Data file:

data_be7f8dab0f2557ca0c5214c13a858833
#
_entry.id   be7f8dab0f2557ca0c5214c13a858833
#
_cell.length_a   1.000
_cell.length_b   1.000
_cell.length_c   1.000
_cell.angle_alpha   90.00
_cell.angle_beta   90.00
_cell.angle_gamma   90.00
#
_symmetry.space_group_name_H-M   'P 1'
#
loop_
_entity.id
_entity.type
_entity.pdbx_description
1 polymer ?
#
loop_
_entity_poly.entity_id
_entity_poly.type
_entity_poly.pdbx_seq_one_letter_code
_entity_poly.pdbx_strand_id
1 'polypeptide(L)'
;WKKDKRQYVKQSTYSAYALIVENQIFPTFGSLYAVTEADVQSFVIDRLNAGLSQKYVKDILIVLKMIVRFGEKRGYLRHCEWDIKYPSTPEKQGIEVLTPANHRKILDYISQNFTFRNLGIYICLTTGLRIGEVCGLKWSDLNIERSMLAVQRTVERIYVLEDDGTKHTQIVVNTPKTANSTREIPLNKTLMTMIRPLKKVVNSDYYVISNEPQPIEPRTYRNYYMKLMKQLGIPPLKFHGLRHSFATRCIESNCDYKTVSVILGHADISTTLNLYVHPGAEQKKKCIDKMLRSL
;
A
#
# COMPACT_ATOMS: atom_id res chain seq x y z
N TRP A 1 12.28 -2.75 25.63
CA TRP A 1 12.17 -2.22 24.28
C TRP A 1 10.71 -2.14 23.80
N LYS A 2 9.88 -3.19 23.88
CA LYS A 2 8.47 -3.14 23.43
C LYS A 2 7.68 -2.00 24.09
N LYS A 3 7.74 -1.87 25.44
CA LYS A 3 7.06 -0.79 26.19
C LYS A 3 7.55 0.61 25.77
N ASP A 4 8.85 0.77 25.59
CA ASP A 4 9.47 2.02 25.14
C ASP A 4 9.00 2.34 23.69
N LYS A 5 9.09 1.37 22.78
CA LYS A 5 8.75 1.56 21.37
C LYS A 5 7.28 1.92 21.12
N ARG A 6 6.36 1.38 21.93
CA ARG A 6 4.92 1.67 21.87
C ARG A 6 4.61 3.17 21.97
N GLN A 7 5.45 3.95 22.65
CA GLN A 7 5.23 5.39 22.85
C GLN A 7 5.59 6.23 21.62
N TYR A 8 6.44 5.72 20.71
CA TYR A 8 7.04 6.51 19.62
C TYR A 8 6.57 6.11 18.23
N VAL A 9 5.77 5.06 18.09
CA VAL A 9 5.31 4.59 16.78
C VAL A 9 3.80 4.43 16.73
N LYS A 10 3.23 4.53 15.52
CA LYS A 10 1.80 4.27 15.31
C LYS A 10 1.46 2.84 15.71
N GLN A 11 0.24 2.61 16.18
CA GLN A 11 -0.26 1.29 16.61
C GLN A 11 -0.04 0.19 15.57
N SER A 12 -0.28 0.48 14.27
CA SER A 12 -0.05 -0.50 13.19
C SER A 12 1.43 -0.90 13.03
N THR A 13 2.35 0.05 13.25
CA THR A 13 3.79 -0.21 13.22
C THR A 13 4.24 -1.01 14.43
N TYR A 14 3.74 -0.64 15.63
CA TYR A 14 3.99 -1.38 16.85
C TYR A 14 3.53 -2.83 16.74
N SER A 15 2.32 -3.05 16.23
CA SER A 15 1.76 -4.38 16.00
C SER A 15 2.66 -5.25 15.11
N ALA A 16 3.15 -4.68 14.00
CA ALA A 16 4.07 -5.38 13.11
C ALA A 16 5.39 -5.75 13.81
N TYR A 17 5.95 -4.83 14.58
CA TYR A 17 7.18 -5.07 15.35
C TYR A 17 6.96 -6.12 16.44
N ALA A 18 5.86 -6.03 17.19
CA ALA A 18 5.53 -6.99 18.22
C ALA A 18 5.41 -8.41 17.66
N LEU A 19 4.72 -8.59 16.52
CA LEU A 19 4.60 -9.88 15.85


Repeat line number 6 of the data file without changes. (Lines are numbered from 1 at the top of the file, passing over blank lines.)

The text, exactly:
_cell.length_b   1.000